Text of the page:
Imagine you had 100,000 to invest in bricks and mortar. How would you use the money and where would you buy property? One option would to be to look for a property that you could buy outright with the cash so that you could benefit from the rental income. Another possibility would be to divide it into several deposits and take out buy-to-let mortgages on two or three premises.
Investors may have to make these decisions on a frequent basis, but what would their advisers or mortgage providers do if they were in their shoes? Here, Mortgage Strategy asks a number of high profile industry figures for their views on how to achieve the best results with a 100,000 investment from the property market in the present economic environment.
Sally Laker, managing director of Mortgage Intelligence, says she would not step far beyond her own back yard to invest in bricks and mortar. MI’s offices are based in Bournemouth and this is where Laker would invest her 100,000 in property.
“I would prefer to keep an eye on my investment and Bournemouth is an ideal buy-to-let town, although somewhat expensive,” she says. “It has always been a property hotspot and growth potential in this part of the world is good.”
The attractions of Bournemouth as a buy-to-let venue include its weather – the town reportedly has some of the best weather in the country – a wide variety of colleges, a university, an arts institute and several hospitals in nearby towns. These are all regarded as good indicators of an attractive buy-to-let area.
Among the most popular types of rental accommodation generally are two-bedroom properties and Bournemouth is no exception in this regard. Such properties in the area are selling in the region of 150,000 and Laker says she would buy two, with a mortgage of 112,500 on each, which would equate to 75% LTV.
“Using our exclusive deal with The Mortgage Works at 4.50% fixed rate for three years with no arrangement fee, my monthly payments would be around 422 per month on each property,” she says.
The anticipated rental income would be 650 to 700 per month per property, providing Laker with a monthly income as well as capital growth.
“It would leave me with sufficient funds to cover Stamp Duty, legal fees and cash to do some refurbishment to the properties,” she adds.
Laker would also face costs from a rental agent, which she says she would hire to arrange the tenancy and handle any problems such as leaks in the properties.
She describes the property market in Bournemouth as competitive, saying properties decorated to showroom standard are snapped up quickly.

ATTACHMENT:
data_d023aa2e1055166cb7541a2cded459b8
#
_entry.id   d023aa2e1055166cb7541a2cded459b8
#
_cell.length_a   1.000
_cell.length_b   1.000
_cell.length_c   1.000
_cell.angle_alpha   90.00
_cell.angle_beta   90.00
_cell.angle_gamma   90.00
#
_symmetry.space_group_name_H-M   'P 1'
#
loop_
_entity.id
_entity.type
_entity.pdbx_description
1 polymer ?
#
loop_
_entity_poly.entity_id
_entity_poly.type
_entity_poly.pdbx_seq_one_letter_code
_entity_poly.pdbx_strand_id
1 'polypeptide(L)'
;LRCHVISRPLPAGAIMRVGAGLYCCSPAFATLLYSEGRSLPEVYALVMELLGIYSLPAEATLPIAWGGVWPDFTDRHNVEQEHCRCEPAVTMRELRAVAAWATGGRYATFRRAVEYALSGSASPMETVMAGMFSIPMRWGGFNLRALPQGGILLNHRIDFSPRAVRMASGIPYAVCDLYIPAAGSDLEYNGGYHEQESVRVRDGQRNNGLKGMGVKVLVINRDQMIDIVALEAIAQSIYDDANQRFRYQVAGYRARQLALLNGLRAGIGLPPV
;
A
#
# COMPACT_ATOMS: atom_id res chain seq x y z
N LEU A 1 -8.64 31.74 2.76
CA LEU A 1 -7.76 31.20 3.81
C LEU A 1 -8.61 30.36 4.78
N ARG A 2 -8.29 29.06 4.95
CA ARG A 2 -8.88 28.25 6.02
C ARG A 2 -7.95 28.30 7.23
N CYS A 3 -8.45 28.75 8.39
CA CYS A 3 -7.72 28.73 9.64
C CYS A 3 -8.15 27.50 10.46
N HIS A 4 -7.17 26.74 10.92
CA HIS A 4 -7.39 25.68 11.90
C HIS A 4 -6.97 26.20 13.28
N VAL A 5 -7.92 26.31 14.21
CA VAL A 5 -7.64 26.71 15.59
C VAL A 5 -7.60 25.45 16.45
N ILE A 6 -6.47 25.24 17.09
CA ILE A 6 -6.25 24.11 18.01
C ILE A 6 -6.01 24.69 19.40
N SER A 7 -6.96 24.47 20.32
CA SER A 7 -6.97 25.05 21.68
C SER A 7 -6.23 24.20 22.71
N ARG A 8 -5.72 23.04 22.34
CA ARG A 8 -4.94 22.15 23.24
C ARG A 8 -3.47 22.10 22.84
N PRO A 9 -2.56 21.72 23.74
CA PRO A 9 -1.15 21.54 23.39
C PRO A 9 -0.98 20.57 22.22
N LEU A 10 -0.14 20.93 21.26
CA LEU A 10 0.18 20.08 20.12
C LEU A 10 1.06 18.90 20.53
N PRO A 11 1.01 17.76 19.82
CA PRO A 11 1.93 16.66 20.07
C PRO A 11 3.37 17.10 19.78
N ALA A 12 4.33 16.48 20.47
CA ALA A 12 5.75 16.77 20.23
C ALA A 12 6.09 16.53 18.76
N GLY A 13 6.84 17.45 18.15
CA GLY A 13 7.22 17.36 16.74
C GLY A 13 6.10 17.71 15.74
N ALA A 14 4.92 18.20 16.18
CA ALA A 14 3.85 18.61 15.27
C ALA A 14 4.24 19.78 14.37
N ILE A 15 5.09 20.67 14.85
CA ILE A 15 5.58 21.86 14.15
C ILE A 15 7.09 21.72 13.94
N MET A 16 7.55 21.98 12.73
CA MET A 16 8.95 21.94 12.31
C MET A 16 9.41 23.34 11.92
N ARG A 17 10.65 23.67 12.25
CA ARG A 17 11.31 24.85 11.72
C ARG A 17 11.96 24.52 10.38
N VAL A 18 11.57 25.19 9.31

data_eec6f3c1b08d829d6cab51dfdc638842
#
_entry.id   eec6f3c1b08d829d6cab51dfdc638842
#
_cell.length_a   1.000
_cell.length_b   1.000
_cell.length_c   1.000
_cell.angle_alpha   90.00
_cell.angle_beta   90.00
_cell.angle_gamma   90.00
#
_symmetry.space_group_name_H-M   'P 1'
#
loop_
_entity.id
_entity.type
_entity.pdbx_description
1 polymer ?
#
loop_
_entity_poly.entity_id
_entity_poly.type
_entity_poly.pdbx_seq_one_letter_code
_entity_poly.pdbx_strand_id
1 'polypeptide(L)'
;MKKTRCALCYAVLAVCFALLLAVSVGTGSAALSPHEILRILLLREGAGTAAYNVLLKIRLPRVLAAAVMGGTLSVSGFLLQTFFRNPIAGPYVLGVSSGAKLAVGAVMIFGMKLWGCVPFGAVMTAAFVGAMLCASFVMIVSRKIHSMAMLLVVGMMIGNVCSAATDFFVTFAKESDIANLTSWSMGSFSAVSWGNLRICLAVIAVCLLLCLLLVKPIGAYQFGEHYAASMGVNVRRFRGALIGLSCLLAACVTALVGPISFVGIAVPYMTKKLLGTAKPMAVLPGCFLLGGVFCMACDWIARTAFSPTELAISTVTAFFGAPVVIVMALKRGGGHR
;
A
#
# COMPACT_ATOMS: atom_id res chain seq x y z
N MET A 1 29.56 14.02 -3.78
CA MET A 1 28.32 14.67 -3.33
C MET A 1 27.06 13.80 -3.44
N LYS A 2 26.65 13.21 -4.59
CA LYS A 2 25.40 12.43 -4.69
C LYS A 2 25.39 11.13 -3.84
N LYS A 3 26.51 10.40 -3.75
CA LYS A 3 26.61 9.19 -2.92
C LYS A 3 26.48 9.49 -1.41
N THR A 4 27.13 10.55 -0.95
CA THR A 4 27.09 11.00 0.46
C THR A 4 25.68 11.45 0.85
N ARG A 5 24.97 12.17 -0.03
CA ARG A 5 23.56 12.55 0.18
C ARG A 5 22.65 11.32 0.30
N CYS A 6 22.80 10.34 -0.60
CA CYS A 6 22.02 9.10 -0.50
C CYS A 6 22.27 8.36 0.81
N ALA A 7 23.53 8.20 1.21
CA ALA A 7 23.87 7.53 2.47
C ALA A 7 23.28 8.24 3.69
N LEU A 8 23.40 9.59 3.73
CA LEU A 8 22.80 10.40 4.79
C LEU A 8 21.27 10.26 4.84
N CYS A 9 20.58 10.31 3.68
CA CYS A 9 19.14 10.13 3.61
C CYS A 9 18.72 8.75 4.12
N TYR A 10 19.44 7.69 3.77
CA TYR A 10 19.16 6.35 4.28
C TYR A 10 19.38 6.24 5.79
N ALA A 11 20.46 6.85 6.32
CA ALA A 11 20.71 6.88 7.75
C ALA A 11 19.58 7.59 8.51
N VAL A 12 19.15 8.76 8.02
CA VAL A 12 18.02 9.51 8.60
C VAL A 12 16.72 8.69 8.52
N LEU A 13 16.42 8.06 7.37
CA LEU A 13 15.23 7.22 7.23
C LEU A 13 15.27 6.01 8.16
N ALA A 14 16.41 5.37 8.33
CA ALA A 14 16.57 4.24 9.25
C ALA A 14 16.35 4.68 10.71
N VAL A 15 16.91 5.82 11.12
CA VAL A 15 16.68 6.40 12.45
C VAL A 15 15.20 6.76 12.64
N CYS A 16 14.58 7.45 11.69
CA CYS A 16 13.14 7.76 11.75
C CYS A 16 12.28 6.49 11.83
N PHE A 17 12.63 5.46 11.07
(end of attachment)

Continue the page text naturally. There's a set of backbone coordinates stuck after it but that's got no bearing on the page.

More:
Laker is aware of the possibility of buying three properties in a lower price bracket with higher LTVs. But she would limit her investment to two properties in Bournemouth, saying it’s a case of knowing your area.
“The wrong buy in the wrong area will see limited capital growth and be difficult to rent,” she says.
“The middle market is ideal. It would be a worthwhile investment and at some point, when my son and daughter leave home, there will be a readymade investment for their first step on the property ladder.”
There is also a question of what type of property to invest in. At one end of the scale there are new builds while at the other there are renovation projects.
Peter Charles, chief economist of Mortgage Express, suggests one of the best ways of making money is to change the property to add value.
“Converting a loft or adding an extension can significantly improve the property and the sale value,” he says.
This approach obviously has its risks, particularly if unskilled home owners decide to take on the work.
But limited spare time means Charles would not take this option, instead focussing on properties that are ready to rent.
He says he would look for two-bedroom flats in an established development close to the shops and convenient for the rail station for trains to the City. These are currently selling for in the region of 160,000 and have a weekly rental value of 175, according to Charles.
“These should provide plenty of potential for a good gain in value in the next five years,” he says.
Timing is key to a profitable investment but Charles would be reluctant to hold back if he had 100,000 to invest in the present market.
“It seems lack of affordability for first-time buyers is still depressing the market,” he says. “This makes it a good time to buy, before first-time buyers start to feel a bit better off due to the fall in interest rates.”
He is also optimistic about fixed rate deals, saying he would sign up for a five-year fixed rate to shield his investment against potential interest rate rises.
“The risk of missing out on significantly lower rates seems low,” he says.
Most industry experts agree that dividing the 100,000 investment pot into several deposits on different properties would provide the best long-term deals. But this is hardly surprising when buyers would be hard pushed to find a property for this amount of money in many parts of the country. The Halifax property price index suggests the average property price is 165,000 while Paragon’s latest survey shows the average buy-to-let property is similarly priced.